The Paradox of Ontologically Violent Resistance

By James Comotto, Washington College Introduction In Pedagogy of the Oppressed, Paulo Freire refers to “an unjust order that engenders violence in the oppressors, which in turn dehumanizes the oppressed.” (44) This violence is a sort of ontological violence because it “interferes with the individual’s ontological and historical vocation to be more fully human.” (Freire 44) In refusing to recognize the oppressed as self-affirmed beings, the oppressors perceive them as mere objects — things to be manipulated or ignored for one’s own sake. The acts of dehumanization resulting from this ontological violence enlist the oppressed in a struggle to resist. … Continue reading The Paradox of Ontologically Violent Resistance

Rorty, Connolly, and the Role of Irony

By MATT FRIBERG ABSTRACT: Despite agreeing on the importance of irony, Richard Rorty and William Connolly differ sharply on its role for the individual, and for society more broadly. That is, Rorty understands irony as of strictly personal use, whereas Connolly bases an entire public realm on ironic discourse. I will, in this paper, analyze each thinker’s views on irony’s ultimate function. That is, I will articulate Rorty’s view of ironist theory as problematic, and will attempt to apply Rorty’s claims regarding the ironist theorist to Connolly’s project. Also, I will attempt to support Rorty’s argument for liberal democracy as … Continue reading Rorty, Connolly, and the Role of Irony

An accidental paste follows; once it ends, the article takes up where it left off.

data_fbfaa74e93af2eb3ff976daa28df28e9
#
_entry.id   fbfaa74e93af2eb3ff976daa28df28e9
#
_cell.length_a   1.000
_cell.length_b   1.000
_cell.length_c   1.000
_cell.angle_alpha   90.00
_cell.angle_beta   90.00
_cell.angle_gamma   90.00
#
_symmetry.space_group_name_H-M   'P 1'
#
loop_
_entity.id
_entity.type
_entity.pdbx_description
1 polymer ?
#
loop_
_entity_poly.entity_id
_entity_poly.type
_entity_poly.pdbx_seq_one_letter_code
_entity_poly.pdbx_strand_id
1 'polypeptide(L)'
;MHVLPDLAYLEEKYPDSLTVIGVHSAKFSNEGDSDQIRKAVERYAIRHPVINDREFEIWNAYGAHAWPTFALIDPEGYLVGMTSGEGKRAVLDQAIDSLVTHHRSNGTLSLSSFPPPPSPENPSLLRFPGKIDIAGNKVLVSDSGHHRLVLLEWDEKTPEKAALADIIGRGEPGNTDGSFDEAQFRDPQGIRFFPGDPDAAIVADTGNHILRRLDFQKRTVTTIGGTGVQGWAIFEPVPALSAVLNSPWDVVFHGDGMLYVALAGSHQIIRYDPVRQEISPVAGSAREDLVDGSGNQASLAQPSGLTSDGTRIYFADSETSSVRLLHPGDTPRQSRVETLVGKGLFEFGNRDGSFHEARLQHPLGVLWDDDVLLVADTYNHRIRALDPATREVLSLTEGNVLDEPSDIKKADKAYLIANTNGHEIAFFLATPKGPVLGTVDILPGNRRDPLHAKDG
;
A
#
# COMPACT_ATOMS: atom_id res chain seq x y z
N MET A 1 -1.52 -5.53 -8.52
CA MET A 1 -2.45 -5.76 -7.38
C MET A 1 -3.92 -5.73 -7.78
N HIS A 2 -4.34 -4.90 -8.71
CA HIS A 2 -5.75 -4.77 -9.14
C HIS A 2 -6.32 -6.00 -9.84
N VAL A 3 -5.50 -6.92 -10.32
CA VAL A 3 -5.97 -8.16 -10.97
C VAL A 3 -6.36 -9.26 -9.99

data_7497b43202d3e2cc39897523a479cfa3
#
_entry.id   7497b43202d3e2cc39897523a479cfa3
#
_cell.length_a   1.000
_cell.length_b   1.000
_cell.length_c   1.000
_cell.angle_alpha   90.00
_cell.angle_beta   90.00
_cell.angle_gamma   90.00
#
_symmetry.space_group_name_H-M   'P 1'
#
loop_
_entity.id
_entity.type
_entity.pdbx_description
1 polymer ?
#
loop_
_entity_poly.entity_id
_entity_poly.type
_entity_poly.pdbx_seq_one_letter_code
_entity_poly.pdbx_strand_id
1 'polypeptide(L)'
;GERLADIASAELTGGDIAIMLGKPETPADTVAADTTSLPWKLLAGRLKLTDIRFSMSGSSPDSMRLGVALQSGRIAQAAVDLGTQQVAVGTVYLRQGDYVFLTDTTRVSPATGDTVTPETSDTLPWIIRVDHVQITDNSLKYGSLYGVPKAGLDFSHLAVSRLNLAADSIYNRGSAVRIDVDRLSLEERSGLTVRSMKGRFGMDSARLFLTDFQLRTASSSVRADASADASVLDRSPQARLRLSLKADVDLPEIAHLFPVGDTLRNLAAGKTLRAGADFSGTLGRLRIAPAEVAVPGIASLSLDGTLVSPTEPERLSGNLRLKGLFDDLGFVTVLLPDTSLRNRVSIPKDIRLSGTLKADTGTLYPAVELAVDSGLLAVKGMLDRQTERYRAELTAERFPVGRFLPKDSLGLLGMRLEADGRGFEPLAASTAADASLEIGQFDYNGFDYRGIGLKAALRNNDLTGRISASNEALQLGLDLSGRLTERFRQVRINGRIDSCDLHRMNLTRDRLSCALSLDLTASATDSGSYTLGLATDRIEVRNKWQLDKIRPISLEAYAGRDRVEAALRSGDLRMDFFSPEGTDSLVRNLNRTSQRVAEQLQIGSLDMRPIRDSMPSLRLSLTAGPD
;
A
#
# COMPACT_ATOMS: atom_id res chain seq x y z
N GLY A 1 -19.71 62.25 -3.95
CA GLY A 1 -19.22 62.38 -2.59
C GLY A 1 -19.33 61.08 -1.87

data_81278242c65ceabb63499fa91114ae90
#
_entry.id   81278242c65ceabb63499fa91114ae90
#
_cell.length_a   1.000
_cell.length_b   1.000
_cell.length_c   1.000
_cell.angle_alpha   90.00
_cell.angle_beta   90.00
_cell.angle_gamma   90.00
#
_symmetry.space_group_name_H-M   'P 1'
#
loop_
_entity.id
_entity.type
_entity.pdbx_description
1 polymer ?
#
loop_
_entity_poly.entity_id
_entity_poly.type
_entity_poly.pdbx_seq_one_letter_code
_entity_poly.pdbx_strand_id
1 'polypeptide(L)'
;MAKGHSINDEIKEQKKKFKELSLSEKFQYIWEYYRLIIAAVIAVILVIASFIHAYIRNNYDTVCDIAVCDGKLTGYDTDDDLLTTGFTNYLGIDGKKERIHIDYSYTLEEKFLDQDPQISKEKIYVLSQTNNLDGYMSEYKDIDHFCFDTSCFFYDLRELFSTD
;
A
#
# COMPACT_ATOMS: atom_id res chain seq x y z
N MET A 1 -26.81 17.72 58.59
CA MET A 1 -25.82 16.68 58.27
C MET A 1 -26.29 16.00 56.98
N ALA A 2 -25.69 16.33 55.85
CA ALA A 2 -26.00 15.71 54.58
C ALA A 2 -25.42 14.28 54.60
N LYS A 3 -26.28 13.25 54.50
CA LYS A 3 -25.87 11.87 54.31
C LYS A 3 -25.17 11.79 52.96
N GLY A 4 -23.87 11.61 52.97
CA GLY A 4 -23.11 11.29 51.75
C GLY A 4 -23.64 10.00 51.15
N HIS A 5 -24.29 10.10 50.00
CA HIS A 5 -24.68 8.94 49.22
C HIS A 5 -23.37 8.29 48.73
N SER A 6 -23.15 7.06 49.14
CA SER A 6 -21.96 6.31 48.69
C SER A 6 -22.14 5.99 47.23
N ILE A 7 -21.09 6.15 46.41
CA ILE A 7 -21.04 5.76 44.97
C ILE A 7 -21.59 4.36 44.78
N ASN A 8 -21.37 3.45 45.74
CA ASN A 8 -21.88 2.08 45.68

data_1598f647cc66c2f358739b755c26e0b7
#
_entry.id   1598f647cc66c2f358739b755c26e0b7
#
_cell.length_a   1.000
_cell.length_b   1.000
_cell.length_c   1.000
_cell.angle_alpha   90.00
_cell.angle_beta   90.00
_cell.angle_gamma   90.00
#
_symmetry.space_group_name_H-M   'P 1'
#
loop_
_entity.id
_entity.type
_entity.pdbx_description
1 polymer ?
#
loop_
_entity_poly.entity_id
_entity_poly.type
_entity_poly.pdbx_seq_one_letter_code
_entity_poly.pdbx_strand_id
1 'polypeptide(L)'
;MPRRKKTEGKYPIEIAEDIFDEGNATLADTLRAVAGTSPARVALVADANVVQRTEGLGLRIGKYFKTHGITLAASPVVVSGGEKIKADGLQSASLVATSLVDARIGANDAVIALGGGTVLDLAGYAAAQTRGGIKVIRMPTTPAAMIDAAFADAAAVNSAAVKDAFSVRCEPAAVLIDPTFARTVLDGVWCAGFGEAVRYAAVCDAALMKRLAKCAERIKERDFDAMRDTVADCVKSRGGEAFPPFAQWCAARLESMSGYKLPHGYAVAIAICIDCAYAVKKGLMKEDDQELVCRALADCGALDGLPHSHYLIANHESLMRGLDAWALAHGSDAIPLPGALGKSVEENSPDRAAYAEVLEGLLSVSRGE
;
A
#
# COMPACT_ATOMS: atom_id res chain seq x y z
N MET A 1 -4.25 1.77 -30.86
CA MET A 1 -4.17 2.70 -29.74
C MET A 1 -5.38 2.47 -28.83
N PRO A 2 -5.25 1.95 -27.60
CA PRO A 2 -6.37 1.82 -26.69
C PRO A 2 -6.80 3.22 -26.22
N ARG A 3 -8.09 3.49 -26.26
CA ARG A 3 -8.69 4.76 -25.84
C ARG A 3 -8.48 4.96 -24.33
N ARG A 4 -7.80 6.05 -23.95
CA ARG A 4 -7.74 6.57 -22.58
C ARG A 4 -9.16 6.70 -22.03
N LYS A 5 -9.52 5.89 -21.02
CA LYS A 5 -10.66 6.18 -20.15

Heidegger’s Secular Fall

By Joseph N. Rees ABSTRACT: Many commentators are extremely critical of Heidegger’s ambiguous conflation of Being-with and das Man in Being and Time. The text of Division One, Chapter Four shifts between an ethically neutral and ontologically necessary account of Dasein’s Being-with-others and an ethically saturated and contingent account of the same phenomenon, leaving the reader confused as to whether Heidegger is accepting sociality as a necessary and inexorable condition of human existence or a pervasive yet ultimately contingent impediment to authentic existence. In this paper I identify the point of confusion in Heidegger’s text and survey the dominant exegetical … Continue reading Heidegger’s Secular Fall